I don’t want a day when I never think of you,
but I would like more in the morning news
than another briefing on your absence.
I miss hearing my name as summons to a kiss.
If we can’t step into the same river twice,
with the past it’s not even once.
Memories are hot watches, knockoffs
pinned to the insides of my coat.
I open it and become a flasher.
At least the wind is wild today, the trees
in a frenzy. If I wore a wig it would be
long gone, snagged in the crook of a tree,
but good for containing something
that starts off fragile, then grows wings.
If you are a spirit now, can you hear me
or have you left our flesh too far behind?
Somehow I’ve landed at the shore
where late sun makes the sea grass glow,
and for a second I don’t want to hold you
or anything, not moonrise in the east
or sun gleam in the west, not the path
of watery light washing my feet.
Still, I can’t stop talking to you. Grief
is a heavy coat, dragging the ground.
But death is very cold, so I wear it.
Unknown, wind-blown, the night
requests your presence. The world burns
at the oven door of your blank page.
An offering moves from one hand
to another, just as in Christ’s time—
rewinding and grieving, rewinding
and grieving. Take a bite of the onion.
Do you know where you are?
Here is a box of ashes and a handshake.
The rest is your problem.
Far off, a kid’s high voice seesaws the wind,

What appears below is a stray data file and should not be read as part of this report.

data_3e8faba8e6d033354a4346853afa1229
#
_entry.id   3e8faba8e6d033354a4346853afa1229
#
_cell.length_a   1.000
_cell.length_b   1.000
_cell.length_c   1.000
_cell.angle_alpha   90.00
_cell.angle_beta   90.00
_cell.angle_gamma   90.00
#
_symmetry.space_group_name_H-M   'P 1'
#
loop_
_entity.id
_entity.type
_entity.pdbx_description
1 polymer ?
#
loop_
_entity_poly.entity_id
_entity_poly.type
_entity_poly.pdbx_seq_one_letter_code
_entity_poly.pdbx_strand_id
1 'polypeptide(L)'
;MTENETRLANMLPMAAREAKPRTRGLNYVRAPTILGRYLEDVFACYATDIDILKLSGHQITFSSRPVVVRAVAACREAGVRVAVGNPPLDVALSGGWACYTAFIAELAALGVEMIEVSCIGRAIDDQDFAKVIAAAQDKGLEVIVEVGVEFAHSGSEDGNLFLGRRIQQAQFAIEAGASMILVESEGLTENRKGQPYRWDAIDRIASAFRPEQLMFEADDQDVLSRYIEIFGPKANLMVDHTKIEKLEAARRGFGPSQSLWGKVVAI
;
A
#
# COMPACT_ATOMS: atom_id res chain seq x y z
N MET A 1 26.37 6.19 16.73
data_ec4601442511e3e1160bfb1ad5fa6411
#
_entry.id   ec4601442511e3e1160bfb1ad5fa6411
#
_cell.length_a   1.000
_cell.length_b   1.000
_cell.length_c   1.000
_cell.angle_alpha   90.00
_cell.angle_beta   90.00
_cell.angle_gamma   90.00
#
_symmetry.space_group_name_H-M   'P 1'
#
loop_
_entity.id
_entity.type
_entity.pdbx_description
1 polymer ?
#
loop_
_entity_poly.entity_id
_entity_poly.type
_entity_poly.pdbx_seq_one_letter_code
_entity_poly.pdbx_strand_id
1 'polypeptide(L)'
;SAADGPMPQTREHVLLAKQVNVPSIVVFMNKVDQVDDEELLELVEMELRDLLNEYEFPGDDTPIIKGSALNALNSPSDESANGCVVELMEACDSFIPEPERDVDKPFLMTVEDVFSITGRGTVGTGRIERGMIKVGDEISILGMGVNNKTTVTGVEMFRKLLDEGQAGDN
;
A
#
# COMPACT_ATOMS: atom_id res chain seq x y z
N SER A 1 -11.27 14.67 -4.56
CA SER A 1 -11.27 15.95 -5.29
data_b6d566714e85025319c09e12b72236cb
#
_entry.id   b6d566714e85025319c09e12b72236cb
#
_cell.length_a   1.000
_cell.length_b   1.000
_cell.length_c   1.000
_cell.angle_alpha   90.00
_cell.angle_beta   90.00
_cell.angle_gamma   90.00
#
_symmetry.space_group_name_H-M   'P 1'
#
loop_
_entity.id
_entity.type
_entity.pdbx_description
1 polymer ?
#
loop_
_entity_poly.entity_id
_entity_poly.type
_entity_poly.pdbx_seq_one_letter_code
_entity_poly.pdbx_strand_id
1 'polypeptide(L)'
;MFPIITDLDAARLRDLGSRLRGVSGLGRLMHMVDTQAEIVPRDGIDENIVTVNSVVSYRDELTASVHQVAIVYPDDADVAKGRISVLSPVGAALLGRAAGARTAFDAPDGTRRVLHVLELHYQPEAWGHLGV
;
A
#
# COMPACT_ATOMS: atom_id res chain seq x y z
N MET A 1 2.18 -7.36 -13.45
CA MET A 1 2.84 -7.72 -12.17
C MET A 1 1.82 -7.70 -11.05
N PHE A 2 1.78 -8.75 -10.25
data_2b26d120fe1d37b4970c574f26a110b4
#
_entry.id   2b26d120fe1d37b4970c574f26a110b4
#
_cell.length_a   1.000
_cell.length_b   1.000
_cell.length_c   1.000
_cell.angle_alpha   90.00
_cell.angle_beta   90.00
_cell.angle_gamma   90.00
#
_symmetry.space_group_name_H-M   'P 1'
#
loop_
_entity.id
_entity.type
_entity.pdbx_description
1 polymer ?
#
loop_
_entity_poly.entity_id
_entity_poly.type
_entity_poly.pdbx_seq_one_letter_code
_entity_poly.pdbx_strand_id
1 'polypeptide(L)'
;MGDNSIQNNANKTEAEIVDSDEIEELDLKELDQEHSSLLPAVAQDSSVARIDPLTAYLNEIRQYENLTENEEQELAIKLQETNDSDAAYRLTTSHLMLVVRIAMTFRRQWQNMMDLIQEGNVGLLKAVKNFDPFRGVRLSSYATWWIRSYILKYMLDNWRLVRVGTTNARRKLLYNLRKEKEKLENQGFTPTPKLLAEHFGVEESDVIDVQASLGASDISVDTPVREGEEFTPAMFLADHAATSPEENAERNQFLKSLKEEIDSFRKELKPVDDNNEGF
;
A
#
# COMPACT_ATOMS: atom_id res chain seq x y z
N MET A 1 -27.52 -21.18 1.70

then stops. Snowfall of bloom on the azaleas,
two small cardinals angled at the feeder—
the earth has tilted toward the sun and strikes
a perfect equilibrium for a day.
And I’m there myself, in my backyard, on
the sheer seam where soul and body breathe
in unison, sweetness sifting the noon air,
my shadow gathered at my feet, tucked
almost out of sight. Leaf-murmurs lullaby
the light. But then: the last breath of winter
lashes out: How can it be I have to die?
Banal, banal, I tell myself. And the word is
a knell astray among the lenten roses.
The door is always open, Epictetus
once whispered in my ear, when I had no
idea he was one of the great teachers.
A yard-sale find, that skinny book, a shadow
of mold winging its back cover, that one
golden word that turned out to be a name
embossed on its spine. Why cling on
to pain, the ancient, gentle voice explained,
when the way out was left wide for me
to leave sorrow behind at any time.
A balm, that thought, to my unhappy youth,
a badly needed potion, a freeing truth.
But then, when was it door began to rhyme
with ash? With wind? With—
After my parents fought, my mother would put on her Johnny Mathis records, loud, as if she was her teenage daughters acting out. My father would go to the finished basement and turn on the TV though I have no idea how he could hear it or if he was even listening. My mother would lie on the living room couch, her furious tears making wet cloud-shapes on the throw pillows.
My sister and I were afraid to say anything to either of them and slipped outside. We could still hear Johnny Mathis from the lawn—Chances are, he’d be singing, then the skip, skip, skip before my mother turned the album over. Kids would whirr by on their bikes. We’d hear a lawnmower up the street, a tweeting bird, Mr. Dupont’s growling German shepherd. The deaf boy across the street would scream warped words at his sister who was ashamed of him.
Our parents would eventually call us in for dinner. They gave each other the silent treatment. All my sister and I could hear was the wrench of ice cubes pulled from their metal tray, water from the faucet, the clank of a serving spoon in a bowl of mashed potatoes, and chewing, chewing, more chewing.